May 2018 Chatter

Posted at 30/04/18 - 05:59 PM

As I write this blog in mid-April I am about to embark on a two week trip to the States where I will be presenting 6 lectures in 8 days at different venues on the east side of the country, and then finish by attending the incomparable 4Fs Close Up Convention.

When you have overseas lecturers visiting your club and you are sitting at home and wondering whether you are going to make the effort to turn up to listen to him, have you ever stopped for a minute to consider what that person has had to go through in order to be there in your clubroom?

Obviously I can’t speak for all overseas visiting lecturers, but I can tell you what it is like for me going to the US.

Organising the tour dates. First I have to get someone to sort out the interested clubs and put together an itinerary that makes logistical sense. The distance between venues has to be manageable in the course of one travel day.

Lecture contents. The material has to be practical to travel with, and needs ideally to be varied enough to be of interest to a potentially wide range of magicians.

Flights. Suitable flights have to be found and booked.

Car hire. I prefer to drive between lectures so I have to arrange for car hire to be in place.

Accommodation. Clubs provide an overnight for the evening of my lecture, but any spare nights I need to research and book hotels in the right places.

ESTA. I need to check that my Visa Waiver documentation is current, and also whether my passport is still valid!

Because I have to fly from London, and I live in the West Country, I need to book rail travel to get me to the airport.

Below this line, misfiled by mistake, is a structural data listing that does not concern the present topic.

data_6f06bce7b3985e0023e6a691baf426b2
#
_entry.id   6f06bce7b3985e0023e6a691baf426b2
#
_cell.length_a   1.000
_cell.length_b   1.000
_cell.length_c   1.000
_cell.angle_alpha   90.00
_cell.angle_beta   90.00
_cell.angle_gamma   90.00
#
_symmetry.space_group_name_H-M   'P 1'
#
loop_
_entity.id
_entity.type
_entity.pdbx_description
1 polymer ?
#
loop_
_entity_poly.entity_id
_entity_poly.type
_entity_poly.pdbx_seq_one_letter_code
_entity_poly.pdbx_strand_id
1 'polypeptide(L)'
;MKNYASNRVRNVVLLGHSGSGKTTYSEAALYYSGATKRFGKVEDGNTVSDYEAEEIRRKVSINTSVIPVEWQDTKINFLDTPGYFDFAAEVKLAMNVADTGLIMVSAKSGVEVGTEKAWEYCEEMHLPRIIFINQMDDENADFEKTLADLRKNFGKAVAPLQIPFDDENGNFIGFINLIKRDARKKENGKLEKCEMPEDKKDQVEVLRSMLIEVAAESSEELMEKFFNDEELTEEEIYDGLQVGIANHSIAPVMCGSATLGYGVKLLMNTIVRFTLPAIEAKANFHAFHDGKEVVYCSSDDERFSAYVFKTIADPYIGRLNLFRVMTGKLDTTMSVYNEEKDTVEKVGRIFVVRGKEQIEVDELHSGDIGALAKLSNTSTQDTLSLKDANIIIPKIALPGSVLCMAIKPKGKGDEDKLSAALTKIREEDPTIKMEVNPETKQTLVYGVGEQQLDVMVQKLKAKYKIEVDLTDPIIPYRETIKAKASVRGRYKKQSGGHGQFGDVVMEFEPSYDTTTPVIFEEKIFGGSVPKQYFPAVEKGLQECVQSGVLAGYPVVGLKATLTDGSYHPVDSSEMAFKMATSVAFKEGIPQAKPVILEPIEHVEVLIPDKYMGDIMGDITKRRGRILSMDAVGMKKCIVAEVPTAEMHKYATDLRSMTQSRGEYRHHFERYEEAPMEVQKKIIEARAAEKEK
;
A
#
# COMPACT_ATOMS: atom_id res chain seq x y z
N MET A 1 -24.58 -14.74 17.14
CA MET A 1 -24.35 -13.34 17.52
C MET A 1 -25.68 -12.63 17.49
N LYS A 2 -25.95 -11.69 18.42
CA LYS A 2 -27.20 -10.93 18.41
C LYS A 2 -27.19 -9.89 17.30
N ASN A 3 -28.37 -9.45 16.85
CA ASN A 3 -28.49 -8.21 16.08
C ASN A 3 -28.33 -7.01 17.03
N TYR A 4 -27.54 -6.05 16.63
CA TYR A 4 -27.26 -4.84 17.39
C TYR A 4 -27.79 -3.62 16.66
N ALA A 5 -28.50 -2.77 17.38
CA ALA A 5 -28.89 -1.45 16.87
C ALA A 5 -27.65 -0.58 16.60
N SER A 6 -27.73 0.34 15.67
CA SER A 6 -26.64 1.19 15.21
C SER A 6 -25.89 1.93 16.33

Before I can set off I need to ensure that all the regular things that normally would happen while I am away have been prepared in advance. So, all of my website and E-Club Pro updates need to be finished and ready to go live on the day that I fly back into the UK. This takes a lot of time and planning!

Once I get over to the States, my first lecture is 24hrs after I arrive. So I need to be able to lecture even if I am feeling a bit jet lagged.

While in the States I will be finding my way round in a hire car that I don’t ‘know’, driving on the wrong side of the road (!), and grappling with finding places to eat in areas that are not familiar to me.

On turning up at the lecture venues I have to be sufficiently organised and up together to deliver a professional lecture and to give the club members a good experience.

Now, don’t get me wrong, I am not complaining because I love this type of tour and really enjoy lecturing to magicians who I wouldn’t normally get to meet. But from this quick overview you can see that there is a lot that any overseas lecturer has to cope with when he visits your club, so when you are idly considering whether you want to go and watch him, don’t forget that he’s made a lot more effort than you to get there!.

Author: Mark Leveridge

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